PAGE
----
2019 Duluth Homegrown Mix Tape

2019 Duluth Homegrown Mix Tape Curated By: Gaelynn Lea by Duluth Homegrown Music Festival

With Apologies to Carl Rogers and His Work

Carl Rogers was a significant psychologist and teacher. He was 85 when he died in 1987. The humanistic approach he’s known for gets applied across a variety of fields including therapy and politics. In education the approach is the basis of a process often called “learner-centered” teaching. Rogers describes its basics in five hypotheses that start with, “A person cannot teach another person directly; a person can only facilitate another’s learning.” He wrote a bunch of books including Freedom to Learn: A View of What Education Might Become, which spends 300 or so pages discussing learner-centered teaching. I have two hardcover copies of the 1969 edition. I revere what they say to a probably unwise degree. I also cherish them as objects, partially because they smell exactly as books of their vintage ought to smell. They also contain a version of the short essay “Personal Thoughts on Teaching and Learning,” which has been published in various forms in a lot of venues since the 1950s.

New Study Indicates Science Wrong about ‘Pretty Much Everything Health-Related’

A recently published study in Scientific Facts Daily has scientists around the world shaking their heads in befuddlement and dismay. Marshaling the combined data from more than 50 years and 73,000 scientific papers summarizing more than 100,000 scientific studies, the work concludes that scientific studies on the efficacy of consuming more or less of certain food types, adding nutrients or nutritional supplements to one’s diet, or using certain medicines to treat disease are all “pretty much wrong.”

“Like, almost completely wrong, every time,” chief researcher Dr. Martina Ferkes-Boothe, an international expert on hypertension, indicated. “Seriously,” Ferkes-Booth continued, “If I wasn’t a scientist myself, I’d think someone was making this shit up. First, we tell everyone not to eat fat or cholesterol, or they’ll have a heart attack and die. People were choking down those cardboard Lean Cuisine low-fat pizzas for like a decade. Totally wrong. Could have been eating real cheese, instead of that weird soy snot, the whole time. And don’t even start in on butter made out of yogurt. So many fucked up mashed potatoes. I feel just awful about it now.”

Doughboys on Duluth: “Campaign in the Ass”

Doughboys, the podcast about chain restaurants, mentions Duluth in episode 77, “Cold Stone Creamery with Kevin T. Porter,” released Nov. 2, 2016.

Saturday Essay and Selective Focus Programming Note

Like a bunch of old timers stuck in some newspaper-era, schedule-oriented, deadline-consumed mindset, the brain trust at Perfect Duluth has been locked for several years in the notion that every Friday we need to publish our Selective Focus feature and every Saturday we need to publish our Saturday Essay. No more. It was fine for a while, but we’re done with that rigid scheduling.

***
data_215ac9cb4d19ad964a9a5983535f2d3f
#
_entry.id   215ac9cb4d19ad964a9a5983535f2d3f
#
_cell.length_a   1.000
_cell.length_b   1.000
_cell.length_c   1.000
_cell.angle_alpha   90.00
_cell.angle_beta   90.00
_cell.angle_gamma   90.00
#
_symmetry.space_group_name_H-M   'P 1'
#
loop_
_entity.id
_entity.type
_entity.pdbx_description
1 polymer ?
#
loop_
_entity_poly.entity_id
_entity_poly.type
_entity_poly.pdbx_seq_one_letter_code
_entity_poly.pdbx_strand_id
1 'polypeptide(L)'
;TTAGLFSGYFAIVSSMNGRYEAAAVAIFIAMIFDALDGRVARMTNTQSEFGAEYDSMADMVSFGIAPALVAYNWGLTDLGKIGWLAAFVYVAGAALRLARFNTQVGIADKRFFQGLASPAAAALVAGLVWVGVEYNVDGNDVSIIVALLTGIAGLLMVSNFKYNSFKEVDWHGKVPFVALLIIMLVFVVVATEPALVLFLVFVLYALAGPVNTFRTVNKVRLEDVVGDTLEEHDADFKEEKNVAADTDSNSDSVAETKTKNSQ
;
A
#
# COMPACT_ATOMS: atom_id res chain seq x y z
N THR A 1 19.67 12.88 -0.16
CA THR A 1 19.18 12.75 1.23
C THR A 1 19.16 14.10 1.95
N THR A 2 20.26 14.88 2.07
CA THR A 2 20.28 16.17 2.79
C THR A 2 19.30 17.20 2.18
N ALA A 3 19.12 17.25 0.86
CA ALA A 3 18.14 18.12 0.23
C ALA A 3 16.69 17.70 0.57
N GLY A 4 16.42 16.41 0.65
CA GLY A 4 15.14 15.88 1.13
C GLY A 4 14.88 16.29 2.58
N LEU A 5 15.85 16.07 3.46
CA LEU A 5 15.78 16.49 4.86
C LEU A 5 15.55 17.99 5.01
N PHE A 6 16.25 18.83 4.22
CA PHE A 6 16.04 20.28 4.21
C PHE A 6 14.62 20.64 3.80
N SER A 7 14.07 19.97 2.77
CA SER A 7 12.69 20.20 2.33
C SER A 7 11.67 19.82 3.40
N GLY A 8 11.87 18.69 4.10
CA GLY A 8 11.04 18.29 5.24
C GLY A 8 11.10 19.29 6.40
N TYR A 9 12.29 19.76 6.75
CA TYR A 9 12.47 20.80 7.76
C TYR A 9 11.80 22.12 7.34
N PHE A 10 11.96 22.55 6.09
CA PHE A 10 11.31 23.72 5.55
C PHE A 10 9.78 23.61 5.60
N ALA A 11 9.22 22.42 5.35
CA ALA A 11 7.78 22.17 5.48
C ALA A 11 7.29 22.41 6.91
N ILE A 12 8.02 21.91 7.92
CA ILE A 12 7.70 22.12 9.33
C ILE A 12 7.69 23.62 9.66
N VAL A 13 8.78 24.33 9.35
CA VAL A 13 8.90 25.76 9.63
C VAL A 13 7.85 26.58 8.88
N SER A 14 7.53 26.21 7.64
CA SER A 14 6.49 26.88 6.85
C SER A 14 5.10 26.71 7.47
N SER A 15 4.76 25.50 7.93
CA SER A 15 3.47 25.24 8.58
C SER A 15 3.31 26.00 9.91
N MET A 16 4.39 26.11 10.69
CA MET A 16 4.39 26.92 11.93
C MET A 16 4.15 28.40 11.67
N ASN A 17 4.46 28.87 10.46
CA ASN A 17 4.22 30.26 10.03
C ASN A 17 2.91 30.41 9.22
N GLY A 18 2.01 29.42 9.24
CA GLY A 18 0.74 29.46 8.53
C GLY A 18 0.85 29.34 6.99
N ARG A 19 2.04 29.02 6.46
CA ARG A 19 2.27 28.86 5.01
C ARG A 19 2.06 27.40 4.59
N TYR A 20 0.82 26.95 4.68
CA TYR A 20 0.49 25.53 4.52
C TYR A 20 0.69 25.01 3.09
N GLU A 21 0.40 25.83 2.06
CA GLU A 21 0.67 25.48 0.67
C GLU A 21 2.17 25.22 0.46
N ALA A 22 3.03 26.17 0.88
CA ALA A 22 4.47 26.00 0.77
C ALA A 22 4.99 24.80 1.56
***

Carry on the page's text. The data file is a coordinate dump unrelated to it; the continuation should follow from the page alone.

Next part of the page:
Some youth pastor in Duluth is having the craziest sex

The podcast Omnibus! with Ken Jennings and John Roderick references Duluth in the March 12 episode “Tippi Hedren’s Fingernails.”

At the beginning of the show the hosts talk about reasons to get married and note it might assure more frequent sexual intercourse. Around the 4-minute mark, Jennings refers to an unmentioned source — “what the numbers say” — and comments that “far from the stereotypes about cold marriage beds, in fact, married people are having more and better and freakier sex than all of us. Some youth pastor in Duluth is having the craziest sex.”

Monthly Grovel: Time to tip your servers

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It takes a lot of geek hours to keep this website going strong. So once a month we set our dignity aside and remind readers how much we appreciate their financial support.

Ripped at V.F.W. Post 137 in 2009

[Editor’s note: For this week’s essay we’ve once again pulled out a relic from the archive of Slim Goodbuzz, who served as Duluth’s “booze connoisseur” from 1999 to 2009. After the Fox-Sutherland V.F.W. Post 6320 in West Duluth closed, it merged with the Lincoln Park neighborhood post. The town’s infamous drunken scribbler paid a visit in February 2009 to file this report for the weekly Transistor. Historical note: One year later, V.F.W. Post 137 was renamed the McConnell-Modeen Post. It remains open at 2023 W. Michigan St.]

It seems camaraderie among Veterans of Foreign Wars is on the decline. Duluth is down to its last V.F.W. club, the Duprey-Alexander Post 137 in the friendly West End neighborhood. There’s no sign on the front of the building, or any other visible indication the club exists, but the V.F.W. is indeed still there, open every day from 3 p.m. until the volunteer bartender decides to lock up.

Tonight, the clientele consists of a young couple at the bar playing cribbage and a small group meeting in the next room. My arrival does not excite the volunteer bartender at all, and I can’t blame her. Working on tips alone, she must be pulling in $4 an hour. It’s only 8 p.m., but she clearly wants to close up shop right now. I think I’ll try ordering a margarita just to watch her reaction.